Join us in a live debate featuring Obama supporter Zeba Khan, Founder and Director of Muslims for Obama, and McCain supporter, Mohamed Elibiary, President and Chief Executive of the Freedom and Justice Foundation, a non-partisan think tank in Dallas, and one of MM’s specialist.
Thursday, Oct 30th 2008 @ 10 PM EST
How does it work?
The debate will take place on MuslimMatters.org. Format will be chat-box.
Can the audience ask questions?
You can ask questions by placing them as comments on this post (preferred) or e-mailing them to firstname.lastname@example.org (deadline for questions: Oct. 29th midnight PST). Only topic-related “respectful” questions for Mohamed or Zeba or the moderator, or other comments about debate format, etc. are permitted in this post. Other tangents (such as permissibility of voting, personal attacks, the need for the debate itself, etc.) will be removed without notice. In other words, the comments are specifically to engage in the debate, not to question it. The best questions will be chosen at moderator’s discretion to be asked of the debaters.
I support Obama for President, and I believe that given the Republican Party’s war on muslims in the public and political sphere (Mazen Asbahi, Rima Sinclair, now Rashid Khalidi just the latest examples), his Presidency will do much to mitigate the tide of Islamophobia washing our political shores. But Obama is still a failure for not facing the muslim smear head-on, with the same political courage he demonstrated in the wake of the Reverend Wright affair and his now-historic speech on race. Did that speech erase racial prejudice? No, but it estalished the framework for a post-racial politics. If Obama had shown similar courage, and applied his considerable rhetorical and leadership skills, towards the muslim smear, he might have laid a smilar groundwork for a post-religious politics, which would not only beefit muslims but also Jews and other minorities, and increased America’s leverage and moral leadership abroad as we seek to promote liberalism and human rights abroad, which is a fundamental strategic objective for own national security).
“In the worst cases, some of the world’s most oil-rich nations are also
the most oppressive societies. And whether we like it or not, the money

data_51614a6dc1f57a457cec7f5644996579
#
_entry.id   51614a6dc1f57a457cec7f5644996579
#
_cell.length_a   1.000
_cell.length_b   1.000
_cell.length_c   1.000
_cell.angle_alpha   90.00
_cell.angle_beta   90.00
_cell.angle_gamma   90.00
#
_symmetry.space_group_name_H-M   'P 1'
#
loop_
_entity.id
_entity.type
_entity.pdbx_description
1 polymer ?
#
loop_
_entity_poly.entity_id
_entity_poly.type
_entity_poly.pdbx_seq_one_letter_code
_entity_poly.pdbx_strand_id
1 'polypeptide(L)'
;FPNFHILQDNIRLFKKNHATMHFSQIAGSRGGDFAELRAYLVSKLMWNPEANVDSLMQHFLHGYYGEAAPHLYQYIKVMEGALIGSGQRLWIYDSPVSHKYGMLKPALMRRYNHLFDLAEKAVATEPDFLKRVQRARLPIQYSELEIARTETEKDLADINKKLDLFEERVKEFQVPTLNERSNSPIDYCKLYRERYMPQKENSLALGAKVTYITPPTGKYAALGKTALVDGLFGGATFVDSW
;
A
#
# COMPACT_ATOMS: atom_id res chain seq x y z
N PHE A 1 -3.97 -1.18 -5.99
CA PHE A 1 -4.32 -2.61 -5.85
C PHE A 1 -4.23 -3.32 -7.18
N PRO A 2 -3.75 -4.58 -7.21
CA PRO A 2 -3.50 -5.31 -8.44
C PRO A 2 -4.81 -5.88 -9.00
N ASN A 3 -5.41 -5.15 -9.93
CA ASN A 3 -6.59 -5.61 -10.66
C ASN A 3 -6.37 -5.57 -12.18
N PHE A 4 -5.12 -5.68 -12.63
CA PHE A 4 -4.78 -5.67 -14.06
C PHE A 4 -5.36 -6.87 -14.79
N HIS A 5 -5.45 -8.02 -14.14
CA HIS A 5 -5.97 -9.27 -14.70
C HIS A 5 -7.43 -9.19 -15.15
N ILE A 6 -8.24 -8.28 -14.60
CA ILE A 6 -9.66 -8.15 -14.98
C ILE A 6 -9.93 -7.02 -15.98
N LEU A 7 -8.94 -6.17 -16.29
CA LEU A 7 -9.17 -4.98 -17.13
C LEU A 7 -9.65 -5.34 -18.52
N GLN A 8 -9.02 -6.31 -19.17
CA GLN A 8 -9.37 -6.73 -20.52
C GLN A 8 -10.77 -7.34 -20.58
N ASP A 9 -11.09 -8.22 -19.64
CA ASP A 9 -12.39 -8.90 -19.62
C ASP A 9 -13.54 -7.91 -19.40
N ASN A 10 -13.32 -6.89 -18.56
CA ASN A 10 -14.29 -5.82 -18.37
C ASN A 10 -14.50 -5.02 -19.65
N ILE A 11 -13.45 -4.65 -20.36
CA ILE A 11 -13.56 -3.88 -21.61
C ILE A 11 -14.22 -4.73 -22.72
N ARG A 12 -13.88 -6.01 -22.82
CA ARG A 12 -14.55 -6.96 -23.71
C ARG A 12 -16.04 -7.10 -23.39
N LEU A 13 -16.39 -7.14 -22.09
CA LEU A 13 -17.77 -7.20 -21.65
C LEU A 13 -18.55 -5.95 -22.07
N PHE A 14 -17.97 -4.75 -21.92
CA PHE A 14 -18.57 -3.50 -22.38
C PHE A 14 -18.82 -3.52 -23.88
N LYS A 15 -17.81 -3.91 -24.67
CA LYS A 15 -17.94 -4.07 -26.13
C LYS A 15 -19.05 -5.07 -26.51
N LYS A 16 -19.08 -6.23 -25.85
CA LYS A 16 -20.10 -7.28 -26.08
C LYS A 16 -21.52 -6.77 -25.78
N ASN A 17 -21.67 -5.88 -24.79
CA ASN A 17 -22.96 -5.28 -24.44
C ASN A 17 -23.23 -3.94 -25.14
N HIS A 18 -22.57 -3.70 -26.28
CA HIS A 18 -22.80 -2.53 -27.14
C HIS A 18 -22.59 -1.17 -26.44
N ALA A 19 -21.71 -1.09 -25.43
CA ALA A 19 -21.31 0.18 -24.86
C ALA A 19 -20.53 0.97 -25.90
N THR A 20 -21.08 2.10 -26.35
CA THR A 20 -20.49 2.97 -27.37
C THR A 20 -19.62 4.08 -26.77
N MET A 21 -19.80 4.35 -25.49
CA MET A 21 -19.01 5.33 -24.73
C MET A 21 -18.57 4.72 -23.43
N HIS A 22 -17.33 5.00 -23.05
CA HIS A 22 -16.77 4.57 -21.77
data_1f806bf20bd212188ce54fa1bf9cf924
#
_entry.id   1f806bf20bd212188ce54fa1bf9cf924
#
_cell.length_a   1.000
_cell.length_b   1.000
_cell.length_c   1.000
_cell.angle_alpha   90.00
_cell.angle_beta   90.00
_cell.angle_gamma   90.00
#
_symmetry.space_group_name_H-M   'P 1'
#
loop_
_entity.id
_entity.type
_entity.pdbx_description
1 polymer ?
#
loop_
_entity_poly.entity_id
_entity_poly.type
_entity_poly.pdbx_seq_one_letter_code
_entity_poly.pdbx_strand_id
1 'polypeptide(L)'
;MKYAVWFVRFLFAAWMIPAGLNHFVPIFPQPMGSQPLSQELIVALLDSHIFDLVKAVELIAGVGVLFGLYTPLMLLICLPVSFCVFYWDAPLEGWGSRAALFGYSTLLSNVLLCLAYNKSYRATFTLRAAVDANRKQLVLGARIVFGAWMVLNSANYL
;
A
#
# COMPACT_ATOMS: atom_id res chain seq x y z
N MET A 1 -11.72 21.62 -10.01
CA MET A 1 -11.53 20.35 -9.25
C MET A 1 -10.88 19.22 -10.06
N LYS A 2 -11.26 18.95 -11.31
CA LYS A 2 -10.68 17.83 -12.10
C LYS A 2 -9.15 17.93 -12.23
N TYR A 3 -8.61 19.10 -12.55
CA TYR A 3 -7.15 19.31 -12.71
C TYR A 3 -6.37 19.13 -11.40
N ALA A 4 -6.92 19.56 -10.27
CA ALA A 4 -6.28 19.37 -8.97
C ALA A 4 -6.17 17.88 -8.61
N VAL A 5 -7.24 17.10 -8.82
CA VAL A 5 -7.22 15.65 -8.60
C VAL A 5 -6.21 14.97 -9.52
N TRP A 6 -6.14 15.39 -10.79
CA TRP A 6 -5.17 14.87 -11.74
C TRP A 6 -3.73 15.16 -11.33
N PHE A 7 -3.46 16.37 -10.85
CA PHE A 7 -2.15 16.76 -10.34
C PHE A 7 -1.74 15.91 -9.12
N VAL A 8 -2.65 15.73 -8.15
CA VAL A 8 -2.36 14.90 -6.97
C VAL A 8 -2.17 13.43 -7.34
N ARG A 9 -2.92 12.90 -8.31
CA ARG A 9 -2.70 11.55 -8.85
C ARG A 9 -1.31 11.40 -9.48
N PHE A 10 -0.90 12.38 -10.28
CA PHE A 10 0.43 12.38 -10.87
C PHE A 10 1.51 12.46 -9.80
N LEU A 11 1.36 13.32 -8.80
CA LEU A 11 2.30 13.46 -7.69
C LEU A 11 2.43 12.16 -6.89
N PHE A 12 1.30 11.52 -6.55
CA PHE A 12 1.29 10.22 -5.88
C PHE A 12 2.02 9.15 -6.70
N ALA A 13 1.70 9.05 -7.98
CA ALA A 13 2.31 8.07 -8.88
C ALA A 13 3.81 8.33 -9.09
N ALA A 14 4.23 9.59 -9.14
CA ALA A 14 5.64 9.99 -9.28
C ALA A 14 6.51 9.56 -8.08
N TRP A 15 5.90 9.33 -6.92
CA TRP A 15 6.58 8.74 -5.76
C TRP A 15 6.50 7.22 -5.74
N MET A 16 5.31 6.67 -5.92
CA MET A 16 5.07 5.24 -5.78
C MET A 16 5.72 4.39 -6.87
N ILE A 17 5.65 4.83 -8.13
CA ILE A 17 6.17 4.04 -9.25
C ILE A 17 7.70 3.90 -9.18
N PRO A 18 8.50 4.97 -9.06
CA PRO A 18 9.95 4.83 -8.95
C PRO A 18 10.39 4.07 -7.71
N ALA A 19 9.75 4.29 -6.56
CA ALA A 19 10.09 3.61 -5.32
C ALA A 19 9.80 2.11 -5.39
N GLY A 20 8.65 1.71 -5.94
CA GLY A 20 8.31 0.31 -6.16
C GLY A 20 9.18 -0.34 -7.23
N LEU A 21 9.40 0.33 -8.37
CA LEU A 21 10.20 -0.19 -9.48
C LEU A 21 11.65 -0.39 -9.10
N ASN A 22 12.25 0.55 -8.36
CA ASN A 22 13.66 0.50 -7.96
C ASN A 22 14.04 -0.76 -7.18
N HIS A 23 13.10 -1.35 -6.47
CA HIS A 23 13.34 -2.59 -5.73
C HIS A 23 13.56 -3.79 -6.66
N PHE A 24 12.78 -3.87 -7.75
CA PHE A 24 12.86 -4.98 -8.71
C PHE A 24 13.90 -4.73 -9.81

we pay for their oil only makes them more powerful and more oppressive.
Oil wealth allows undemocratic governments to crush dissent and to
subjugate women. Other regimes use it to finance terrorists around the
world and criminal syndicates in our own hemisphere.”
Right on. However, the truth of the above has absolutely nothing to do with drilling in Alaska and everything to do with weaning ourselves from fossil fuels. Which is why Obama’s energy plan makes more sense to me:
Within 10 years save more oil than we currently import from the Middle East and Venezuela
Put 1 million Plug-In Hybrid cars — cars that can get up to 150
miles per gallon — on the road by 2015, cars that we will work to make
sure are built here in America.
Ensure 10 percent of our electricity comes from renewable sources by 2012, and 25 percent by
Implement an economy-wide cap-and-trade program to reduce greenhouse gas emissions 80 percent by 2050.
The full plan is detailed here (PDF) and it’s a lot more detailed and comprehensive than McCain’s plan – the latter puts a lot of emphasis on market-oriented solutions as expected, which are not convincing to me at all. The primary incentive of any corporation will always be profit, so to get the energy sector to do the needful, we have to force them rather than entice them.
the NFL, concussions, and domestic abuse #WhyIStayed #WhyILeft A lot of my friends who aren't into football have remarked upon my newfound interest in football as being somewhat out-of-character (true, at first glance, but i'll address that later) and also critiqued the sport for all its attendant social problems. Of those, the two main ones are domestic abuse
13 years after 9-11 I honestly don't have much left to say that I have not said already. But it is worth at least remarking on this, the anniversary of the attacks, that the global challenges facing the world today have almost nothing to do with terrorism or Islamic fanaticism. Yes, we have threats like ISIS to grapple
Saudis propose to relocate the Prophet's (saw) tomb from Masjid al-Nabawi The above photo of the Mecca clock tower, or as I like to call it, "Big Bin", was during my hajj a few years ago. It is part of my general observations of the "Meccahattan"-ization of the holiest place in Islam, the way that the Saudi religious authorities are utterly obliterating the historical wea
City of Brass by Aziz Poonawalla approaches issues from the perspective of a Muslim of the West. Aziz, a member of the Dawoodi Bohra Muslim community, has been blogging since early 2003 and co-founded the Brass Crescent Awards for the muslim blogsphere.